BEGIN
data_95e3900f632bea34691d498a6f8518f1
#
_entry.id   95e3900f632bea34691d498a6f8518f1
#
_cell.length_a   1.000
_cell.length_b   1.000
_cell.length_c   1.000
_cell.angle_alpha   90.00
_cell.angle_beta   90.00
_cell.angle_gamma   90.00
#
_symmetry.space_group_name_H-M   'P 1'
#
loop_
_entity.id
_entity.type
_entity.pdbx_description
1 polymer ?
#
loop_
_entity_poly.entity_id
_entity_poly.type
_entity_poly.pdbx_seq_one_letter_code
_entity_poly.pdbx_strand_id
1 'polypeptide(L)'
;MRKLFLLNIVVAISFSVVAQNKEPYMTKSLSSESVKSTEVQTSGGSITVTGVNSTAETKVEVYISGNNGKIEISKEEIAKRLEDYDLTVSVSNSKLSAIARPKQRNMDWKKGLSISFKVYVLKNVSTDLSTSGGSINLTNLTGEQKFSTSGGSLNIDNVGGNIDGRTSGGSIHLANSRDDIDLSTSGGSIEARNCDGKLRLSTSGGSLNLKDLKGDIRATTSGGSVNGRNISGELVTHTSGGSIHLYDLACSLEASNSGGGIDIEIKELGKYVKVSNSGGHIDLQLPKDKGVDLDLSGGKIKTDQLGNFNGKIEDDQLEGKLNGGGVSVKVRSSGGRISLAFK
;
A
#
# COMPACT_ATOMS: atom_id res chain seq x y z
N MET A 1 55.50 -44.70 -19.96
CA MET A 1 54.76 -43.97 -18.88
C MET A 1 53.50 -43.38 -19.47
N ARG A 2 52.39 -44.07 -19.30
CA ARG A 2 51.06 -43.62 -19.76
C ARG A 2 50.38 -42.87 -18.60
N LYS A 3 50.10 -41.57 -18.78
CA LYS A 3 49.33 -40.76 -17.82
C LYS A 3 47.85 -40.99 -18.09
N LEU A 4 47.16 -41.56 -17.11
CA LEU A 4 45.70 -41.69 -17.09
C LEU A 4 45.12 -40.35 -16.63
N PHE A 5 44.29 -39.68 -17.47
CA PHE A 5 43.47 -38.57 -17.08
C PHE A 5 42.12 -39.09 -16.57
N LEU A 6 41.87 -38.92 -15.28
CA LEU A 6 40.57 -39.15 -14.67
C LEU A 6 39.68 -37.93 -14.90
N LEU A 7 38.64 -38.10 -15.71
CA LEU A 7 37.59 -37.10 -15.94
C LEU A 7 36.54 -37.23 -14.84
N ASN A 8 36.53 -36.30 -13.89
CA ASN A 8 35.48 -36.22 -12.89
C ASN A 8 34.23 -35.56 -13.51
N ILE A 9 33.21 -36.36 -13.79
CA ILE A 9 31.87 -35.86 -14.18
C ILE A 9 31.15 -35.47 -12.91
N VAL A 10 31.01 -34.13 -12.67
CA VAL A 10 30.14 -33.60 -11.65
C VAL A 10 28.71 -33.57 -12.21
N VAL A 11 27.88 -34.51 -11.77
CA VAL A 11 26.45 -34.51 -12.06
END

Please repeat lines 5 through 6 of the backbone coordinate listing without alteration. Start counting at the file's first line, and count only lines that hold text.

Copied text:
_cell.length_a   1.000
_cell.length_b   1.000